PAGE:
The prayer for relief requests a decree (1) declaring plaintiffs to be the sole owners of the land in question; (2) that defendant's interest is inferior and subject to the rights of plaintiffs; (3) ordering defendant to execute a deed releasing any interest in the land by reason of the reversionary clause in the original deed, and (4) reforming the quitclaim deed releasing defendant's reversionary interest to include the omitted property.

Defendant contends that the complaint is sufficient only to allege a cause of suit to quiet title and to remove a cloud from the title and does not contain allegations sufficient to allege a "suit or action * * * upon a contract made by the county." (ORS 30.320).

Although plaintiffs' request for relief is couched in the terms commonly found in a suit to quiet title or to remove a cloud therefrom, the complaint can also be regarded as a request for specific performance of defendant's agreement to execute a deed releasing its reversionary interest in the property.[2] Plaintiffs can establish clear title only if they can prove that a contract was made with the defendant county as alleged in their complaint. The suit is, therefore, basically a suit "upon a contract" and falls within the provisions of ORS 30.320.

This interpretation of ORS 30.320 comports with our previous pronouncement in State by and through Dept. of Finance and Administration v. Shinkle, 231 Or. 528, *1229 539, 373 P.2d 674, 680 (1962) that the doctrine of sovereign immunity should "be held within the narrowest limits * * *."

Defendant argues that the present case is controlled by Kern County Land Co., et al. v. Lake County, 232 Or. 405, 375 P.2d 817 (1962). That was a suit to quiet title in which plaintiff's claim did not rest upon a consensual arrangement with the defendant but upon some other theory. In that case we noted that the plaintiff's claim did not arise "from any other instrument embodying the terms of a contract," and we then concluded from the nature of plaintiff's assertions that plaintiffs rested their claim "upon a theory incompatible with the existence of mutual assent." 232 Or. at 411, 375 P.2d at 820.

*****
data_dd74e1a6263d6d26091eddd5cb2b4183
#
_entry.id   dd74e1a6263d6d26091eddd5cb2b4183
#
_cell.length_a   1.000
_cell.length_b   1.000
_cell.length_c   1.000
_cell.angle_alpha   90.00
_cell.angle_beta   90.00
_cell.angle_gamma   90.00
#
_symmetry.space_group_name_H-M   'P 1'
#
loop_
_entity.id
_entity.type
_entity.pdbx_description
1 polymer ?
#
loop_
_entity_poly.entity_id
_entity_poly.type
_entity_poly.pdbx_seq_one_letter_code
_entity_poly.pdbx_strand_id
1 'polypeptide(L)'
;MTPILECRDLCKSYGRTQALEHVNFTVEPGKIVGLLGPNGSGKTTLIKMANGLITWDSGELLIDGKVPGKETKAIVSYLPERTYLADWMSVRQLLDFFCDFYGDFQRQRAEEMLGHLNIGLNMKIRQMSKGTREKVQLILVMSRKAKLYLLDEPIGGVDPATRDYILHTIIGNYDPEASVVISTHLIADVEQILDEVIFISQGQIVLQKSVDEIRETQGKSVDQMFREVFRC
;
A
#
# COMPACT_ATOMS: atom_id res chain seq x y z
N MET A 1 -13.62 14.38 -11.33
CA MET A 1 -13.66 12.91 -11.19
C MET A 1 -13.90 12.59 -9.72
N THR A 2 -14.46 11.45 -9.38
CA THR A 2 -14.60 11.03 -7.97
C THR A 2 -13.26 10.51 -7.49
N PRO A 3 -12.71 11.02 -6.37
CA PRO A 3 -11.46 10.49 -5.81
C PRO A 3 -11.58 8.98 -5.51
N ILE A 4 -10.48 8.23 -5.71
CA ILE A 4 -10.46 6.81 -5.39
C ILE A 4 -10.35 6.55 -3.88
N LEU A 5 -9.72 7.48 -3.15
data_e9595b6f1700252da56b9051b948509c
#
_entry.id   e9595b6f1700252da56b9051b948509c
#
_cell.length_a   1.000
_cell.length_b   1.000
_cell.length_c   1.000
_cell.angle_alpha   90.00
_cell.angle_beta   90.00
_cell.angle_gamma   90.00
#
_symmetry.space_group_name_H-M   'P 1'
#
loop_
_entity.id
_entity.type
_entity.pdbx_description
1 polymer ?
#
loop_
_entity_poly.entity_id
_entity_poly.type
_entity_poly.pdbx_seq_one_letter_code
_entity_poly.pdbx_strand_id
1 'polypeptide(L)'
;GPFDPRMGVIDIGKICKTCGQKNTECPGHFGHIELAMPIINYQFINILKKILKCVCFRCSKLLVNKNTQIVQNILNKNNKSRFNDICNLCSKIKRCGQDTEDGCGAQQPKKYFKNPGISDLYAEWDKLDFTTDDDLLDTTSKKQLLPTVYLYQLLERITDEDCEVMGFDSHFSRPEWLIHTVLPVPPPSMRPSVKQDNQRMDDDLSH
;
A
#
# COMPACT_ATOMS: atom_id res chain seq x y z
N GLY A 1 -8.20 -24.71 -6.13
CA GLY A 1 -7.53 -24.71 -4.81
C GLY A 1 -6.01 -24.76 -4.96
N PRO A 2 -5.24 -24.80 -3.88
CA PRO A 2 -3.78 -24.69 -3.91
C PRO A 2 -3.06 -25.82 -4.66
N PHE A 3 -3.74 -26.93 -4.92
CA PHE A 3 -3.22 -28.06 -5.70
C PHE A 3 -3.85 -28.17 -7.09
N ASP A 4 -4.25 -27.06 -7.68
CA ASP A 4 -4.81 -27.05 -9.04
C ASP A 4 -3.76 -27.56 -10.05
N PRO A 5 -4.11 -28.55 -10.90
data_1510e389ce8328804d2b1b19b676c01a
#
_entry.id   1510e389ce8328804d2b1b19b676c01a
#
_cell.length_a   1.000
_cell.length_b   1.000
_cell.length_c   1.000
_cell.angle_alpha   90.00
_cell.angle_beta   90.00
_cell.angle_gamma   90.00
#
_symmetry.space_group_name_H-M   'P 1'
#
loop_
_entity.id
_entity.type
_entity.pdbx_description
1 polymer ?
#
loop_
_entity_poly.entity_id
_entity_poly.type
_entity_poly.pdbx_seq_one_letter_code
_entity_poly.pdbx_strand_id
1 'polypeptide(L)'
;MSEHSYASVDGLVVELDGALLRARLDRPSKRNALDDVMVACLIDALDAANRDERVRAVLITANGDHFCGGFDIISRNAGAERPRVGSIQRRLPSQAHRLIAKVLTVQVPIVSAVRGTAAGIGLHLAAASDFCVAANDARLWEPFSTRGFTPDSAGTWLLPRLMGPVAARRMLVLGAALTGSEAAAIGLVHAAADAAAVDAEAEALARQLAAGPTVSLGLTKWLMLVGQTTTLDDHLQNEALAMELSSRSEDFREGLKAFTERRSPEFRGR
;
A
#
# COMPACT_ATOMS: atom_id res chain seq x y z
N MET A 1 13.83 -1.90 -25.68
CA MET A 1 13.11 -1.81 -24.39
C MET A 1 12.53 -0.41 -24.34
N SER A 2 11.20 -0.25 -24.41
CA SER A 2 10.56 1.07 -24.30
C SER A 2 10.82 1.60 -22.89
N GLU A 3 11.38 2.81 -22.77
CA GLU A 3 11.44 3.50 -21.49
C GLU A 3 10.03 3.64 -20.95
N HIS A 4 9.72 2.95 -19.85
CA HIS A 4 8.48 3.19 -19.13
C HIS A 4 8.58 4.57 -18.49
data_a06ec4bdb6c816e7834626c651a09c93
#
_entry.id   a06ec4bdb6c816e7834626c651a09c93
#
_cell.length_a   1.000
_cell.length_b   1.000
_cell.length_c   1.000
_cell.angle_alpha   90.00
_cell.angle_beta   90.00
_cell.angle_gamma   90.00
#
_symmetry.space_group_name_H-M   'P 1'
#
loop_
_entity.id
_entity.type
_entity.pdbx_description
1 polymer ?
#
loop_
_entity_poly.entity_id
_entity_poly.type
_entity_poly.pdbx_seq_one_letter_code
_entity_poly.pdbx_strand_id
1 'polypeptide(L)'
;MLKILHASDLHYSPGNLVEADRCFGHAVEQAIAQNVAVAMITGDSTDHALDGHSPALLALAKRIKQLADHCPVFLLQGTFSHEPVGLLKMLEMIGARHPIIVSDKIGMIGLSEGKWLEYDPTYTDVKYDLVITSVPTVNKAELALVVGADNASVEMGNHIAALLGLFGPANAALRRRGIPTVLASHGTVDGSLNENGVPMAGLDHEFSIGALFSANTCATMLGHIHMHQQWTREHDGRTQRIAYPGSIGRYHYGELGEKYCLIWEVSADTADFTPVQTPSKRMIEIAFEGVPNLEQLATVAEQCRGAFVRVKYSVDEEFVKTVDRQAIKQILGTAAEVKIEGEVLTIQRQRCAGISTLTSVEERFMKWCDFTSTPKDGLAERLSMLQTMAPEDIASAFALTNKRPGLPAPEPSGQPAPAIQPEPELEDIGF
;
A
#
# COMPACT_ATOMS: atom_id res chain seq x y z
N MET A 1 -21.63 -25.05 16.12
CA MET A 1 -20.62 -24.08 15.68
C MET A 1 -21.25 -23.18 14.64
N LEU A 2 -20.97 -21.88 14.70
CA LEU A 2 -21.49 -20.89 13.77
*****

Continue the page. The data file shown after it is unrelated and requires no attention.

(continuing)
The present case is clearly distinguishable because, as we have already pointed out, plaintiffs' claim is based entirely upon an alleged contract between them and the defendant county.

It is argued that the deed from the county to the city merged the contractual rights of the parties and thus precludes plaintiffs from relying upon the alleged agreement between plaintiff city and the county.

The doctrine of merger should operate only where it is reasonable to assume that the parties contemplated the extinction of their contractual rights and duties upon the execution of the deed. That clearly cannot be assumed in the present case. If plaintiff's allegations are supported by evidence, the quitclaim deed executed by the county failed to include the property in question and thus destroy the county's reversionary interest, not because the county purported to fulfill its contractual obligations but rather in violation thereof. Under the circumstances merger clearly does not apply.[3]

It is our conclusion, then, that plaintiffs' complaint can be construed as a suit "upon a contract" and that therefore the demurrer to the complaint should have been overruled.

Reversed and remanded.


[*] Sloan, J., resigned September 30, 1970.

[1] Savage v. Savage, 51 Or. 167, 94 P. 182 (1908).

[2] Paragraph 3 of the prayer of plaintiffs' complaint requests a decree "ordering the defendant to execute and deliver to the plaintiffs a deed releasing and quitclaiming any interest in said property * * * by reason of the reversionary clause contained in said deed from defendant to the plaintiff."

[3] Cox v. Bowman et ux., 213 Or. 154, 323 P.2d 60 (1958) is in point. In that case the court held that where a deed constitutes only a part performance of a pre-existing contract the unperformed provisions of the contract are not merged in the deed unless it is shown that the parties intended otherwise.